During the roaring 20s (the “golden queera,” if you will) and the early 30s, the LGBT+ community managed to establish a strong presence. Drag queens and other queer performers appeared on stages across the globe, especially in New York’s Greenwich Village, Harlem and Times Square. These ‘Pansy Performers’ entertained all sorts – including straight people in search of an illicit drink – but the party wilted when the end of prohibition dropped the curtain on speakeasy culture. 

Lavender

Lavender has been associated with queer people since around the same time as the pansy. It could refer to the colour or the flower – the former of which combines the stereotypically masculine blue and feminine pink. The term first indicated an effeminate style or homosexual tendencies, with gay men mocked for having a “dash” or “streak” of lavender in them. Swedish-American writer Carl Sandburg is partly to blame for this after using the latter to describe a suspiciously close friendship between Abe Lincoln and another man. 

Then came the ‘Lavender Scare,’ a Mccarthy-era effort to purge gay people from the US Government, and the ‘Lavender Menace,’ a term given to the involvement of lesbians in the National Organization for Women. But like the word queer, the community has since reclaimed lavender, and it is now widely seen as a positive reference to LGBT+ culture.

At Seb’s Urban Jungle, we dig these floral symbols. LGBT+ people haven’t always had full control over their use, but that’s changing. The queers are just as resilient as flowers. You trample their symbology…they’ll breathe life back into it. You throw shade at them…oh petal, you’ll soon see your cruelty blossom into something much brighter! Even though LGBT+ History Month just saw its finale yesterday, I say: go gay up your home with some of these plants and raise a watering can to the queer community – and maybe a cheeky Cosmo too.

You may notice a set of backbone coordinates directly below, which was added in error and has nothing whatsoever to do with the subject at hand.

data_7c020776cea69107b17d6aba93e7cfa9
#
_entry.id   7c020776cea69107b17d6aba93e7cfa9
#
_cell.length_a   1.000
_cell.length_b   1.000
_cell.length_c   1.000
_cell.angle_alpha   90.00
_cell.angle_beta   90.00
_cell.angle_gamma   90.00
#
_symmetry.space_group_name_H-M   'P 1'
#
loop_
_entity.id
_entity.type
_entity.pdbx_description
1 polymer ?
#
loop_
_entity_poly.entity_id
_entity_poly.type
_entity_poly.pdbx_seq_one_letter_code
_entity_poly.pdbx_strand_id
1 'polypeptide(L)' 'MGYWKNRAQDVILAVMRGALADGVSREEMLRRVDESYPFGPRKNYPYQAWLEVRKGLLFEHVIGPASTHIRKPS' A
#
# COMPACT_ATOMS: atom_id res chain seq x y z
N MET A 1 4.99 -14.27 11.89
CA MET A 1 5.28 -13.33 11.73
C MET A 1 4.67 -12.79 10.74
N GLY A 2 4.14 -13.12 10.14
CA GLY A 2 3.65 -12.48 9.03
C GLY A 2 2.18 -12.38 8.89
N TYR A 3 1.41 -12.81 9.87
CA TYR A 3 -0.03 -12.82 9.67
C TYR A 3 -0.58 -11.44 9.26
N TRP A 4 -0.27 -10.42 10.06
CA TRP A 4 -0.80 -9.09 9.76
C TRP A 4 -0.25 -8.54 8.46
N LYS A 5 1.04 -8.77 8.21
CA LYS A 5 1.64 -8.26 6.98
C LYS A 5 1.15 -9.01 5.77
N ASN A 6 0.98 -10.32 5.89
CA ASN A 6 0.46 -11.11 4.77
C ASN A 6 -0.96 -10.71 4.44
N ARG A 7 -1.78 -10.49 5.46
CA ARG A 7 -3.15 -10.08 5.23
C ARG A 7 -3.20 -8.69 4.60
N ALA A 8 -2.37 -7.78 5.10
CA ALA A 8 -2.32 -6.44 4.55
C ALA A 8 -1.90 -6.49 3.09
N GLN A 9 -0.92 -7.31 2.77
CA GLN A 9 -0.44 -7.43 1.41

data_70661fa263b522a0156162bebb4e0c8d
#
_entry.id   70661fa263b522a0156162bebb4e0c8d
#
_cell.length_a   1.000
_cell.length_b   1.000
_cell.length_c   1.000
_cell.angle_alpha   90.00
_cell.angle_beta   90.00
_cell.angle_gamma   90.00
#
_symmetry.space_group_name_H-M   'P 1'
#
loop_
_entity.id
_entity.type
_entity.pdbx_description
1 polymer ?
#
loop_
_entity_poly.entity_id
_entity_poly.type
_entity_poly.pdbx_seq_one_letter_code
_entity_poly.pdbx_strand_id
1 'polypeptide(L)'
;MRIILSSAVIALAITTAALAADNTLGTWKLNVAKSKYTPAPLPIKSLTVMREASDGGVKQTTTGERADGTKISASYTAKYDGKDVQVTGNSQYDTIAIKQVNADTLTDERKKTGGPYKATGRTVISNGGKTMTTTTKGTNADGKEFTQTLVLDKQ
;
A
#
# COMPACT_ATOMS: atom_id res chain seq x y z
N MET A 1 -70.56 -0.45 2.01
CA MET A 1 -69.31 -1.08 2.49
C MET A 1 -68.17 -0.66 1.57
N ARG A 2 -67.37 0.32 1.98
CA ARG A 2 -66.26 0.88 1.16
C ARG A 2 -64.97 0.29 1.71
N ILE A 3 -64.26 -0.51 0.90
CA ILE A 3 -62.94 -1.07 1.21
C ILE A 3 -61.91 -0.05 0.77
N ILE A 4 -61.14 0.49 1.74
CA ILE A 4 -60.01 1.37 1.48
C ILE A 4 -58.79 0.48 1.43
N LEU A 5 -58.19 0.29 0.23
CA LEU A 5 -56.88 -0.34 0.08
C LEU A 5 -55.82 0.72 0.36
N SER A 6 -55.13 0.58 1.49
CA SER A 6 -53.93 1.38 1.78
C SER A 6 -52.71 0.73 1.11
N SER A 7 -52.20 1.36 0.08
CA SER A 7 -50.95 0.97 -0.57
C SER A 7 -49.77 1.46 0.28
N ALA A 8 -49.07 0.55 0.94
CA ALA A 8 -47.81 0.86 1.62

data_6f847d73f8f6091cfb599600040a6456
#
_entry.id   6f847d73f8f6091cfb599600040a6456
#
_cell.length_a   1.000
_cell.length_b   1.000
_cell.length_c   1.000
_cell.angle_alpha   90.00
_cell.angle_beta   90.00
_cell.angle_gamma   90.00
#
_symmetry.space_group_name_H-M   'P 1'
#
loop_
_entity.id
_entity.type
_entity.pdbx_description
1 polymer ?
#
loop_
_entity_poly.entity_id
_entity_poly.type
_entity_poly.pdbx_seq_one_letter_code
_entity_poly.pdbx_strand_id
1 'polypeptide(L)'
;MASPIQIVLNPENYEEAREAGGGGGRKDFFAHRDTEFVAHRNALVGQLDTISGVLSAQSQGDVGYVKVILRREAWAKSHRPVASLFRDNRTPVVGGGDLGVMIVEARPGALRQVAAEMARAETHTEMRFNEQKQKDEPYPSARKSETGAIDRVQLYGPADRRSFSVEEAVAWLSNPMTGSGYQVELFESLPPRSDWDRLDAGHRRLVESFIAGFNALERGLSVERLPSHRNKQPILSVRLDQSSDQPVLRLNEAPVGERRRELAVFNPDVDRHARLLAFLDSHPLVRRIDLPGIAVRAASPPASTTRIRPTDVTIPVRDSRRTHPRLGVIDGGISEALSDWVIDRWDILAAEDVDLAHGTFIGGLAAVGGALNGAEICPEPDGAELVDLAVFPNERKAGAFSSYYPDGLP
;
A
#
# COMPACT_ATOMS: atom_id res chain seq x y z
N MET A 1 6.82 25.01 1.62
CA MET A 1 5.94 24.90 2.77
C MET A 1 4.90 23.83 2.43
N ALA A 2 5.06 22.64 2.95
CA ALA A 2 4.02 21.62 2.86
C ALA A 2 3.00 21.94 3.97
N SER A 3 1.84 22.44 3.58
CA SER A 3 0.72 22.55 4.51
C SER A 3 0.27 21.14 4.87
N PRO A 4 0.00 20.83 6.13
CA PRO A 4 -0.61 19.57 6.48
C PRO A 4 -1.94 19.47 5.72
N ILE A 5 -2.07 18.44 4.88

Words by Steven Allison

P.S. I love Yew – How Plants Reproduce

This Valentine’s Day, we dig into sweet, sweet lurve…between our green pals

They say Christmas is the most wonderful time of the year, but I’m not so sure. A day where some cutie gives you two types of Roses (red & chocolate) and whips up a candlelit dinner…erm, I think that gets my vote! Whether or not you’re lucky enough to have a budding romance or even a fully-grown one, take your mind off real love for a while and instead think about affairs of the botanical kind.

So, how do plants get it on? I’ll tell you but be warned…things are about to get a little raunchy up in here. You see, just like humans, plants can be sexual. They can also be asexual. And these are the two methods by which different species reproduce.

Sexual reproduction

The sexual method isn’t totally unlike the way people procreate. When the male and female reproductive cells (the pollen and the ovule) combine, the genes from both work together to create new life.

This mixture of genes gives plants a couple of advantages over their asexually-reproduced counterparts. First, they’re more adaptable to varying environmental conditions. Second, they’re better at staying nice and healthy.

Sexual reproduction happens inside the flower, which perhaps you’ll now understand is why some adults teach kids to call the vagina a flower. After all, the vagina is where sperm and eggs – like pollen and ovule – come together. Am I making you blush yet? Sorry!